Lucien Lévy-Bruhl

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Lévy-Bruhl, Lucien


Born Apr. 10, 1857, in Paris; died there Mar. 13, 1939. French philosopher and positivist psychologist whose views were close to those of the sociological school of E. Durkheim.

Lévy-Bruhl is best known for his theory of primitive “prelogical” thinking. He opposed the views of E. Tylor and other evolutionists who held that primitive human beings (”the philosophizing savage”) thought just as logically as modern-day people. Lévy-Bruhl maintained that in primitive societies, “collective representations” (a concept developed by the Durkheim school), differing in principle from individual ideas, predominate.

According to Lévy-Bruhl, prelogical thinking, which is related to collective representations, is governed not by logical laws of identity, contradiction, and so forth, but by the law of participation. Although Lévy-Bruhl thought that different types of thinking are characteristic of different social structures, he did not feel that prelogical thinking was characteristic of backward peoples alone: in his personal experience, “primitive man” acts and thinks like modern man. On the other hand, even in contemporary life there are phenomena (religion and ethics) that reflect collective representations, which are characterized by the principle of participation, and the inapplicability of logical laws.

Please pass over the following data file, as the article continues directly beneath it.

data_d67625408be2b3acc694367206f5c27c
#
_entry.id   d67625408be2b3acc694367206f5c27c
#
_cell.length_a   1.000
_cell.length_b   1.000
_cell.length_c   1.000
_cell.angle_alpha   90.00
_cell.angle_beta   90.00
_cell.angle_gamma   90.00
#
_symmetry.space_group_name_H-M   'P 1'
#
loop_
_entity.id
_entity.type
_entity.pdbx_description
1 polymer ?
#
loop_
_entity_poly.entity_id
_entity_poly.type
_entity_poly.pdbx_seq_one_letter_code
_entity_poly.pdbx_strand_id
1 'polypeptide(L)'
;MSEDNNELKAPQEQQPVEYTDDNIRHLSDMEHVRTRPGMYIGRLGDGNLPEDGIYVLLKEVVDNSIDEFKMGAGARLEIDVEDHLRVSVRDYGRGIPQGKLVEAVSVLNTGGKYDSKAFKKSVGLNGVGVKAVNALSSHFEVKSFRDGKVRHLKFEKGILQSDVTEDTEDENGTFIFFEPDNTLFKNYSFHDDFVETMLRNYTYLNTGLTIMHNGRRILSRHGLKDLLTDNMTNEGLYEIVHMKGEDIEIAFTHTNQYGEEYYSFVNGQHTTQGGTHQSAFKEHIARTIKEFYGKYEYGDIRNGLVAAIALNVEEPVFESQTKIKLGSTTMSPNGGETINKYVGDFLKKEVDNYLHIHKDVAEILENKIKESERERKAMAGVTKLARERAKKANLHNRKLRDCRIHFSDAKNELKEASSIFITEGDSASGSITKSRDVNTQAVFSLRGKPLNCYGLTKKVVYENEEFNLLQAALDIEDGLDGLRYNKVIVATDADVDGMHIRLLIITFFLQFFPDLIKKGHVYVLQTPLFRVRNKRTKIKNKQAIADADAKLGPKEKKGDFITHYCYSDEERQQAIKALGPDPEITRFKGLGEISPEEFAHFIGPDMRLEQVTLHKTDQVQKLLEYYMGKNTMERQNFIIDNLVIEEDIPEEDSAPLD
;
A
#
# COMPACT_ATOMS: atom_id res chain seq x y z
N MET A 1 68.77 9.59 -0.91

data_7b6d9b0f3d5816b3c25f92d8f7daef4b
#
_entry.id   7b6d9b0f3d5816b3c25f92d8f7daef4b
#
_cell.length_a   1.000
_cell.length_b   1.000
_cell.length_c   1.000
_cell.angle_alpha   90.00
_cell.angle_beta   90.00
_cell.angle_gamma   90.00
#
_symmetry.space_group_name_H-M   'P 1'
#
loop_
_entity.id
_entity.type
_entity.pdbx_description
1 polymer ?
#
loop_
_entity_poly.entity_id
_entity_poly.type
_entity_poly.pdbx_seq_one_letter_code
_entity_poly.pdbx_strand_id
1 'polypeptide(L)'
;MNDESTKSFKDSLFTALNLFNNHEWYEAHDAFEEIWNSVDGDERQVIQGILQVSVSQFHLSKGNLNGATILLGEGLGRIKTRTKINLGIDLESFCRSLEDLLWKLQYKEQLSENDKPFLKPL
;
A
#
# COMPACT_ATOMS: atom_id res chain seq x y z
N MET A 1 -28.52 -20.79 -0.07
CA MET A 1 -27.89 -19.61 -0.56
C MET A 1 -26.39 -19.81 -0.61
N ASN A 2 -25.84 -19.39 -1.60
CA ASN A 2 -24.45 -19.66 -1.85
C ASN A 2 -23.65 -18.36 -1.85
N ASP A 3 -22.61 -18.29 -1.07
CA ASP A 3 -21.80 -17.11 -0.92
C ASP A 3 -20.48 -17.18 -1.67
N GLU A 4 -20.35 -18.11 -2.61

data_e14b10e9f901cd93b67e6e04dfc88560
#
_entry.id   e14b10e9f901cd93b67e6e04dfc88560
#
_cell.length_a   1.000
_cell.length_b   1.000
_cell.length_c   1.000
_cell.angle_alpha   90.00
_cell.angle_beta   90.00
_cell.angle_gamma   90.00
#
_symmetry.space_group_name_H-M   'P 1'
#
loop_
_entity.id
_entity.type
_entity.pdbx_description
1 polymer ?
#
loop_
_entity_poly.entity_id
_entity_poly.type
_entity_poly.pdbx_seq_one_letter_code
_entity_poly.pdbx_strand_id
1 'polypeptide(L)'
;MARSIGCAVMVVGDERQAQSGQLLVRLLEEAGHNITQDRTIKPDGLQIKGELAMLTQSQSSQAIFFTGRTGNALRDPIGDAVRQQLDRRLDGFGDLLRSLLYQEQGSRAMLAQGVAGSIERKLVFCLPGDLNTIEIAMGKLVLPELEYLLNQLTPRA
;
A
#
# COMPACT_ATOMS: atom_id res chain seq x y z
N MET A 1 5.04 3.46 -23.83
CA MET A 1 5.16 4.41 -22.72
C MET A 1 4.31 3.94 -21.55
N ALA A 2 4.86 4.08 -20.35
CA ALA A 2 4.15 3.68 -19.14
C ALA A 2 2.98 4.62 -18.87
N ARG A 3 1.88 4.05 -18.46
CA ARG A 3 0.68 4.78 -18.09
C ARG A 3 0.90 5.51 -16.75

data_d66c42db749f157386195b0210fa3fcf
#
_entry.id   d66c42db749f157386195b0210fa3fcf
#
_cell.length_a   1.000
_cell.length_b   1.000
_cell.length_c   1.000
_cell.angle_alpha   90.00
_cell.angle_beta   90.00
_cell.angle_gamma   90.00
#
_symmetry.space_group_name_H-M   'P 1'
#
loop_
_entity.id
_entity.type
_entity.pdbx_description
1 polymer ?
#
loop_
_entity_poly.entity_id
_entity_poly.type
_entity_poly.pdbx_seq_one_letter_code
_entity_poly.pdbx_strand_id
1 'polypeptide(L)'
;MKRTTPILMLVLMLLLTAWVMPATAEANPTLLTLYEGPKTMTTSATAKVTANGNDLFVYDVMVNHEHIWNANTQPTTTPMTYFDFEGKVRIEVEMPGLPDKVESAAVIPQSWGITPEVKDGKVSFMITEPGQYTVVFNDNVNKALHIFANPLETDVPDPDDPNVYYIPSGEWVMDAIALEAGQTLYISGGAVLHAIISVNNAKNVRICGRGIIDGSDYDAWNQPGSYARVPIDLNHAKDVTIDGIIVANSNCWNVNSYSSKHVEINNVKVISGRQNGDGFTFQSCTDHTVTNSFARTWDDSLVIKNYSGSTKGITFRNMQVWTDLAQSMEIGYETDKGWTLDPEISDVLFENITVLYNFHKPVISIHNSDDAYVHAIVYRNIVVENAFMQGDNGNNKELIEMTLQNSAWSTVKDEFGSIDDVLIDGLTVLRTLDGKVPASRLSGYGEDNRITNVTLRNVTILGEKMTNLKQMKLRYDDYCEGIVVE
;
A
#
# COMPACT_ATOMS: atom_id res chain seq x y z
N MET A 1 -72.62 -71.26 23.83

Although somewhat sketchy and one-sided, Lévy-Bruhl’s views are of interest as an attempt to study historical changes in the psychology of thinking.


Les Fonctions mentales dans les sociétés inférieures, 6th ed. Paris, 1922.
In Russian translation:
Pervobytnoe myshlenie. Moscow, 1930.
Sverkh “estestvennoe v pervobytnom myshlenii. Moscow, 1937.


References in periodicals archive ?
En faisant front commun avec l'lnstitut ethnologique de la Sorbonne, cree en 1925, que preside Lucien Levy-Bruhl et ou il enseigne aux cotes de Marcel Mauss ou du prehistorien Henri Breuil, Rivet donne une assise perenne aux nouvelles sciences humaines.
Ritual mimetism, as Lucien Levy-Bruhl remarks, derives from a well-rooted pattern of "prelogical" mentality: the image is consubstantial with the original and vice versa (13).
Although, the keynote of Gilson's philosophy is certainly Thomistic, Gilson incorporated insights from thinkers as diverse as Henri Bergson, Dante, Erasmus, Lucien Levy-Bruhl, Bonaventure, and Blaise Pascal.
Constant references to Lucien Levy-Bruhl and Charles Blondel underscored their pronouncement of the Algerian as "psychically entirely other.
Particularly interesting to the author is the early work of Lucien Levy-Bruhl, who jettisoned concepts of universal human nature and moral absolutes.